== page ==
This week we review the NWSL semi-finals, as Washington Spirit prepare to face the Western New York Flash in the NWSL Final in Houston next weekend.
Washington Spirit edge past Chicago Red Stars
The Washington Spirit won a hard fought match against the Chicago Red Stars 2-1 in overtime on Friday, September 30, 2016. In front of a crowd of 4,249 who braved heavy rains and Friday night metropolitan D.C. traffic, the Spirit controlled play through most of the first half and were rewarded with a goal by U.S. international defender Ali Krieger from a high centering pass into the box by Canadian international defender Shelina Zadorsky. Chicago had more threatening attacks in the second half and tied up the game with a Christen Press goal. The U.S. international forward blew a chance to score the winner when she broke in on goal and, with goalkeeper Kelsey Wys stranded off her goal line, Press put the ball narrowly wide when it seemed easier to score. Nigerian international Francisca Ordega—who played in Russia and Sweden before coming to the NWSL—scored late in the second overtime to send the Spirit to their first NWSL Championship game.
Western New York Flash shock minor premiers Portland Thorns
In the second semifinal on October 2 in Portland in front of a NWSL playoff record crowd of 20,086, overtime was again needed to separate the Portland Thorns and the Western New York Flash, with the Flash shocking the regular season NWSL Shield champions 4-3. The game had so many undercurrents: Flash head coach Paul Riley had coached the Thorns in 2014 and 2015 but his contract was no renewed, the Thorns were the best defensive side in NWSL in 2016 by allowing only 19 goals while the Flash were the highest scoring side with 40 goals (while Portland was second in the league with 35 goals), and these two sides battled in Rochester in the first NWSL championship game in 2013, which Portland won 2-0. The Flash absorbed tremendous offensive pressure by the Thorns and, against the run of play, took a 2-0 lead in the first half with tallies by Sam Mewis and Makenzy Doniak—both from long throw-ins by Flash forward Jessica McDonald. Canadian international forward Christine Sinclair volleyed a long-range blast past her Canadian international teammate Sabrina D'Angelo in goal to send her side into halftime with only a one score deficit (2-1). Paul Riley was thrown out of the game during the first half for bumping the fourth official—in a move that seemed more accidental than malicious. U.S. international defender Emily Sonnett scored late in the second half to send the game to overtime (2-2). 2016 Golden Boot Winner Lynn Williams, who had hit the woodwork twice in the first half, scored twice in the initial overtime period; the first off of another long Jess McDonald throw-in and the second on a counter attack, with a clinical pass from Mewis after she intercepted a throw-in and ran 40 yards towards goal. U.S. international midfielder Lindsey Horan scored at the end of the first overtime period to cut the Flash lead to 4-3. There was no further scoring but lots of action in one of the most entertaining games in the history of the league.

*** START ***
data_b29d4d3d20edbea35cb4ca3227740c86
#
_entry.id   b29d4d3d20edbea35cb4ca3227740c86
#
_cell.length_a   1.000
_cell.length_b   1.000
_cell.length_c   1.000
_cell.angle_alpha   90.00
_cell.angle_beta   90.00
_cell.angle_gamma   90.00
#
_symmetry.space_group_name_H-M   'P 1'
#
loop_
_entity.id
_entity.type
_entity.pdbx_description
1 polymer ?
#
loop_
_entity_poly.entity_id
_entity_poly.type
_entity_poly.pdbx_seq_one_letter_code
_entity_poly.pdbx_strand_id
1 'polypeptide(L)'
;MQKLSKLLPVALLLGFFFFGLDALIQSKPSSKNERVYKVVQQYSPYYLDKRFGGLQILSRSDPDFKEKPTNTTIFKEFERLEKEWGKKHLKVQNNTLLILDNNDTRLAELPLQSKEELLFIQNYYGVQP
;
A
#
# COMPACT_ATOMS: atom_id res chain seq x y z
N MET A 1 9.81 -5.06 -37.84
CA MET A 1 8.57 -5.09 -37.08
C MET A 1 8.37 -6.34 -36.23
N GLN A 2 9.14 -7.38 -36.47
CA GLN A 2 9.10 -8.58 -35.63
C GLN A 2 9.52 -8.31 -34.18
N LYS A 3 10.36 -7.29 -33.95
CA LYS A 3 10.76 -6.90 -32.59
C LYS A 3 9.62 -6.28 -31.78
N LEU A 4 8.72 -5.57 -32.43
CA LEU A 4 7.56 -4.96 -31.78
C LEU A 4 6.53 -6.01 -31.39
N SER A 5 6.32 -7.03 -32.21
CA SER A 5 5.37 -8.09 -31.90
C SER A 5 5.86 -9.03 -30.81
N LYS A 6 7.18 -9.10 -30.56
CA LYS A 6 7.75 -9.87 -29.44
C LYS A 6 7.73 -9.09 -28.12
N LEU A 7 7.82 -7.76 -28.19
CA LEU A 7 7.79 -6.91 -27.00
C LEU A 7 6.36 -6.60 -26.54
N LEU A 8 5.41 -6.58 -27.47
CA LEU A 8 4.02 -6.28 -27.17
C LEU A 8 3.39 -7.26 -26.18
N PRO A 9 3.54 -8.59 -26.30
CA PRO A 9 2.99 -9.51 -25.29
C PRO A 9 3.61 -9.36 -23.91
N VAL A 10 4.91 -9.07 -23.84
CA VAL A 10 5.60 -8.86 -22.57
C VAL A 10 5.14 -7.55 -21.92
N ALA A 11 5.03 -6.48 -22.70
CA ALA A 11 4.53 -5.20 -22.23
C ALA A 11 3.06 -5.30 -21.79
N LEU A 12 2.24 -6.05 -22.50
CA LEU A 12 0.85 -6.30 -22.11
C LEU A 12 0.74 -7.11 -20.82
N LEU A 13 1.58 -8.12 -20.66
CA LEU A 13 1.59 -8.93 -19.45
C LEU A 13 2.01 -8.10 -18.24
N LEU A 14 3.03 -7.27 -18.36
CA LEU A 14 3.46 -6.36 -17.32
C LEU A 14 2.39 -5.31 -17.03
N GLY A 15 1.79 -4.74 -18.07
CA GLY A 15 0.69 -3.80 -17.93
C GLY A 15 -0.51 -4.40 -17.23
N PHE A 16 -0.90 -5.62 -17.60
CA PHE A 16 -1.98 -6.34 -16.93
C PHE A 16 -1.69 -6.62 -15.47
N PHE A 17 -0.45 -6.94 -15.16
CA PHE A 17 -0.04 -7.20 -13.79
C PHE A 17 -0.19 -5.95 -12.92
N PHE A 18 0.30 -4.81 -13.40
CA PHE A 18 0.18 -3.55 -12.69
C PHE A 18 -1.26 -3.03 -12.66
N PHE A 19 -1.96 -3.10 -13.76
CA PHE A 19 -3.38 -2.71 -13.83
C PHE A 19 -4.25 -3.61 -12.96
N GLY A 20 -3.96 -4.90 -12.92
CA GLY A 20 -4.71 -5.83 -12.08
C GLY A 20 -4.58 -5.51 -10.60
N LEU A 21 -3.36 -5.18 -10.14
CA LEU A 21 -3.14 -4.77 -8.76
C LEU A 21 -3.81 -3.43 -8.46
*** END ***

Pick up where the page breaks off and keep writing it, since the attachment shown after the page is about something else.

This was the first time in league history that both semifinals had gone to overtime.
On Sunday October 9, the Washington Spirit will take on the Western New York Flash for the NWSL title in Houston, where this reporter will be on site.
NWSL Attendances on the rise in 2016
The fourth season of NWSL saw average regular season attendance increase by nine percent (5,558) in 2016 from 5,046 in 2015 and up 26% from 2014 (4,139). Most of the gain was attributed to the expansion Orlando Pride (8,765). Portland Thorns again led the league in attendance (16,945—up considerably from their league leading 2015 total of 15,639), which was higher than that of five Major League Soccer teams in Columbus, Washington D.C., Colorado (Denver area), Chicago and Dallas. Thorns/Portland Timbers President Mike Golub was invited by the Australian Football Federation to speak to their long-range planning conference for women's football earlier this week, an event which was sponsored by FIFA, which shows the amount of respect that the Thorns franchise has in the world of women's football.
The attendance figures for 2016 by team are:
Portland Thorns 16,945
Orlando Pride 8,785
Houston Dash 5,696
Seattle Reign 4,602
Western New York Flash 3,868
Washington Spirit 3,782
Boston Breakers 3,570
FC Kansas City 3,162
Chicago Red Stars 3,005
Sky Blue FC 2,162
NWSL Average 5,558
Tim Grainey is a contributor to Tribalfootball. His latest book is Beyond Bend it Like Beckham on the global game of women's football. Get your copy today.
Follow Tim on Twitter: @TimGrainey